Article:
Apartments at centre of evictions saga sold for social housing 

Apartments at centre of evictions saga sold for social housing 
Leeside Apartments on Bachelor's Quay cork

THE Leeside Apartments have been bought by the Clúid Housing Association and Cork City Council to help tackle social housing waiting lists.

The apartments, under the ownership of Lugus Capital, had been at the centre of an evictions controversy when up to 13 households were issued with eviction notices in late 2017.

Lugus has now sold the building to City Hall and Clúid who will use the units to provide housing for people on Cork City Council’s housing list, with 78 apartments available in total. Of these, 72 will be allocated to City Council social housing applicants and six will be rented by Clúid in the private sector.

It was revealed in late 2017 that residents of the apartment complex faced eviction ahead of Christmas, with the landlord citing fire safety and renovations as the reason.

An almost two-year battle ensued, with many residents waging a campaign against eviction, holding regular group meetings, and organising several public protests.

Residents believed the renovation works were merely an excuse to evict tenants to allow Lugus to significantly hike up prices for new tenants. The company denied this and insisted the works were required.

In a statement following the purchase yesterday, Clúid said the four blocks had undergone a multi-million euro refurbishment.

James O’Halloran, New Business Manager at Clúid, said that the purchase represents a major milestone for the association.

“These units are finished to the highest standard and will provide people in Cork City with long-term, secure homes.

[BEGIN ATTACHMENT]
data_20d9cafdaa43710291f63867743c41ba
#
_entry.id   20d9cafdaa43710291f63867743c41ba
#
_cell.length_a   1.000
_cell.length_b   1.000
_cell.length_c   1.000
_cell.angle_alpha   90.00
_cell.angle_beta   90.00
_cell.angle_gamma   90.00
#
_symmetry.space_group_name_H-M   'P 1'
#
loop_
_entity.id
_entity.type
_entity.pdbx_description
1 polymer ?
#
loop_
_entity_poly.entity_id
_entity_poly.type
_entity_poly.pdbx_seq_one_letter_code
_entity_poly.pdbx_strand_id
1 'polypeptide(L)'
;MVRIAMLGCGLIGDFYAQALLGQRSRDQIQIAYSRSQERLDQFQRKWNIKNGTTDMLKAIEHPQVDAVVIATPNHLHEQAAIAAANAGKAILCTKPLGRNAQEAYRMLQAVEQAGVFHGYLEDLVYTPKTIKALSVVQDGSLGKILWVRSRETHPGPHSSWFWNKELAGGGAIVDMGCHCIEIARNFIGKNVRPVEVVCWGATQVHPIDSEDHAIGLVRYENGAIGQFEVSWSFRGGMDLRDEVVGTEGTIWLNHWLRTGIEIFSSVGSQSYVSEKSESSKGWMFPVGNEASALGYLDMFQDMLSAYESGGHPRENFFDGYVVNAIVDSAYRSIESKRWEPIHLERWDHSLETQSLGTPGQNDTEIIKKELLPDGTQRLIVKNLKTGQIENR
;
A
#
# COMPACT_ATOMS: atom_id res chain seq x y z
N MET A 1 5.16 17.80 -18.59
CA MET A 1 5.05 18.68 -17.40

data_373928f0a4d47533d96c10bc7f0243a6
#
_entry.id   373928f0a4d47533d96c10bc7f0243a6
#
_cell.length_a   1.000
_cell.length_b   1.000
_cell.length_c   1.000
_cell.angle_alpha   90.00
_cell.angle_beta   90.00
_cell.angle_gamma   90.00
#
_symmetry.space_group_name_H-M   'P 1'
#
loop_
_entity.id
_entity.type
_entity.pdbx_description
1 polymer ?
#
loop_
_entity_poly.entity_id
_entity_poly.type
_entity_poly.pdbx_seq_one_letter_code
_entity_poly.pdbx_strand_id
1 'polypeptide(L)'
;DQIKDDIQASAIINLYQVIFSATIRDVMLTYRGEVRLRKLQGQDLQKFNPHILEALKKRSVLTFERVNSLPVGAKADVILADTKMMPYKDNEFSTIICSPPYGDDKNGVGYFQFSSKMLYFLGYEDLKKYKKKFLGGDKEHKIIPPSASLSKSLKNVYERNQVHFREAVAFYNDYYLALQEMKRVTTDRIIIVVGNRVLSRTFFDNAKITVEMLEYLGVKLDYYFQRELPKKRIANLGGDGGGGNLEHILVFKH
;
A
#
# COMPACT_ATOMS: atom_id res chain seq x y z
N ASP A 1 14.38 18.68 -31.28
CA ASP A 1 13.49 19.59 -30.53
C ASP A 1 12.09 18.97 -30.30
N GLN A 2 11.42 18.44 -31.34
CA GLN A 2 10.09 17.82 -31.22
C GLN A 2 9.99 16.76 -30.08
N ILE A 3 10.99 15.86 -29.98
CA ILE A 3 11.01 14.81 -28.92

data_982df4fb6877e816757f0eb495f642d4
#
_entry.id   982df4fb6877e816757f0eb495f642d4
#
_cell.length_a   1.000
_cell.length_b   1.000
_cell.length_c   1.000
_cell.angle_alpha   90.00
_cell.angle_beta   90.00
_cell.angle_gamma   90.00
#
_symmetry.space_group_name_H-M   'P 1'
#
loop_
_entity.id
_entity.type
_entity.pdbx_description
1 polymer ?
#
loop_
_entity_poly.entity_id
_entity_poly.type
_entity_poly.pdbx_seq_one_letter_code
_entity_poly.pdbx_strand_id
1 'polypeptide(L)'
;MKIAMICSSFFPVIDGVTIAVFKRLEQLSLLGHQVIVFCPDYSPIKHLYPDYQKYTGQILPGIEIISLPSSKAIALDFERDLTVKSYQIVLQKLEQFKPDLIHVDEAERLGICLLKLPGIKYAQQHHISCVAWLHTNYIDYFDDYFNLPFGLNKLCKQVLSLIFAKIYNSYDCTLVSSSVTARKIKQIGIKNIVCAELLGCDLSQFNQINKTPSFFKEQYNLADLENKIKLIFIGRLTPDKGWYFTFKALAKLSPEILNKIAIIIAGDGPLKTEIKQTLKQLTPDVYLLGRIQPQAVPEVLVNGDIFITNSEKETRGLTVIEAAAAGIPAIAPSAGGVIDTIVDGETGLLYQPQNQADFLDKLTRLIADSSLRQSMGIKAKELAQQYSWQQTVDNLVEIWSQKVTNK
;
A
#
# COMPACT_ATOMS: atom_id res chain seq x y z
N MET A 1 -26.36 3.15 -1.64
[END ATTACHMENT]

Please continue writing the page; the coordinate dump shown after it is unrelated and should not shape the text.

“Clúid has worked with Cork City Council to deliver these units in a matter of months and we hope to begin the process of filling the units next week.

Protesters outside the Leeside Apartments on Batchelors Quay, in 2017Picture: Eddie O'Hare
Protesters outside the Leeside Apartments on Batchelors Quay, in 2017Picture: Eddie O'Hare

“This project shows what can be achieved when stakeholders who are committed to housing delivery work together.

"This purchase will help us in our aim of delivering 2,500 homes over three years."

Brian Geaney, Director of Services for Housing at Cork City Council, said:

“This project is another example of the council taking a pioneering role in relation to the delivery of social housing and its willingness to take a multi-faceted approach to finding solutions to housing challenges in the City."

Solidarity councillor Fiona Ryan who worked alongside residents during their campaign, also welcomed the news.

“People power has not only kept a roof over the heads of 13 families, it has opened the door to new homes,” she said.

“Huge congratulations are due to the Leeside residents.

“Evictions can be defeated by people power - that is the message that needs to go out far and wide now,” she added.

Ms Ryan said the residents' campaign forced Lugus to concede on the eviction issue in July 2018 albeit with residents forced to move to other apartments within the complex.

“Leeside could be a landmark victory for the housing movement. It shows that public housing and public ownership are key to tackling this housing crisis," said Cllr Ryan.

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